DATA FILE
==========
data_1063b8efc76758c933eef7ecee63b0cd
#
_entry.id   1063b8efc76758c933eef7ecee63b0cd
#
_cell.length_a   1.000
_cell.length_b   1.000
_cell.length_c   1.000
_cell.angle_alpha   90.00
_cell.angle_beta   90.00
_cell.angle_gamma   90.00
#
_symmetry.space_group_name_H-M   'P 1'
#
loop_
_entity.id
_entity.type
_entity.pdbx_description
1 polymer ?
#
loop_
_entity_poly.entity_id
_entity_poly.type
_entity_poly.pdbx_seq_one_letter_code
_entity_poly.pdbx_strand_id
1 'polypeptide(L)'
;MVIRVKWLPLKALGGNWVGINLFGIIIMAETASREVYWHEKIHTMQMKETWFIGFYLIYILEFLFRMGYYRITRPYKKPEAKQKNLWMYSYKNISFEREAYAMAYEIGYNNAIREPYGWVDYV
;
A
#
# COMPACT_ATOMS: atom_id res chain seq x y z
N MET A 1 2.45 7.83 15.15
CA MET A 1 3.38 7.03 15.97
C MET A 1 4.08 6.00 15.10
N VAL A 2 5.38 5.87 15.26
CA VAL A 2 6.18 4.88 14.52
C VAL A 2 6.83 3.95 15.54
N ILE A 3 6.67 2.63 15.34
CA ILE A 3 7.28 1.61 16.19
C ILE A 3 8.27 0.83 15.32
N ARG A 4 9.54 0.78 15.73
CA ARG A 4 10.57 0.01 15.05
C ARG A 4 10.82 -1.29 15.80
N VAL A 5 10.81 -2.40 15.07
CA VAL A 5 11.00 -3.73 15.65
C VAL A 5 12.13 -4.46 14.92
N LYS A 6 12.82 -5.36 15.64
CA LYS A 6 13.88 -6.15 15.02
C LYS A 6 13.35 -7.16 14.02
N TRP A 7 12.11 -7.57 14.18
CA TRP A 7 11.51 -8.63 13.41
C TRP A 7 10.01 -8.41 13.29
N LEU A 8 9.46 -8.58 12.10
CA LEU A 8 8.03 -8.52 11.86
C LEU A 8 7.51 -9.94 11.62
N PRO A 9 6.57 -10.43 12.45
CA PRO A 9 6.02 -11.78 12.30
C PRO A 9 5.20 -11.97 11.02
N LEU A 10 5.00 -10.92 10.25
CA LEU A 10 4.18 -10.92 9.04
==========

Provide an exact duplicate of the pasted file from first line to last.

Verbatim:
data_1063b8efc76758c933eef7ecee63b0cd
#
_entry.id   1063b8efc76758c933eef7ecee63b0cd
#
_cell.length_a   1.000
_cell.length_b   1.000
_cell.length_c   1.000
_cell.angle_alpha   90.00
_cell.angle_beta   90.00
_cell.angle_gamma   90.00
#
_symmetry.space_group_name_H-M   'P 1'
#
loop_
_entity.id
_entity.type
_entity.pdbx_description
1 polymer ?
#
loop_
_entity_poly.entity_id
_entity_poly.type
_entity_poly.pdbx_seq_one_letter_code
_entity_poly.pdbx_strand_id
1 'polypeptide(L)'
;MVIRVKWLPLKALGGNWVGINLFGIIIMAETASREVYWHEKIHTMQMKETWFIGFYLIYILEFLFRMGYYRITRPYKKPEAKQKNLWMYSYKNISFEREAYAMAYEIGYNNAIREPYGWVDYV
;
A
#
# COMPACT_ATOMS: atom_id res chain seq x y z
N MET A 1 2.45 7.83 15.15
CA MET A 1 3.38 7.03 15.97
C MET A 1 4.08 6.00 15.10
N VAL A 2 5.38 5.87 15.26
CA VAL A 2 6.18 4.88 14.52
C VAL A 2 6.83 3.95 15.54
N ILE A 3 6.67 2.63 15.34
CA ILE A 3 7.28 1.61 16.19
C ILE A 3 8.27 0.83 15.32
N ARG A 4 9.54 0.78 15.73
CA ARG A 4 10.57 0.01 15.05
C ARG A 4 10.82 -1.29 15.80
N VAL A 5 10.81 -2.40 15.07
CA VAL A 5 11.00 -3.73 15.65
C VAL A 5 12.13 -4.46 14.92
N LYS A 6 12.82 -5.36 15.64
CA LYS A 6 13.88 -6.15 15.02
C LYS A 6 13.35 -7.16 14.02
N TRP A 7 12.11 -7.57 14.18
CA TRP A 7 11.51 -8.63 13.41
C TRP A 7 10.01 -8.41 13.29
N LEU A 8 9.46 -8.58 12.10
CA LEU A 8 8.03 -8.52 11.86
C LEU A 8 7.51 -9.94 11.62
N PRO A 9 6.57 -10.43 12.45
CA PRO A 9 6.02 -11.78 12.30
C PRO A 9 5.20 -11.97 11.02
N LEU A 10 5.00 -10.92 10.25
CA LEU A 10 4.18 -10.92 9.04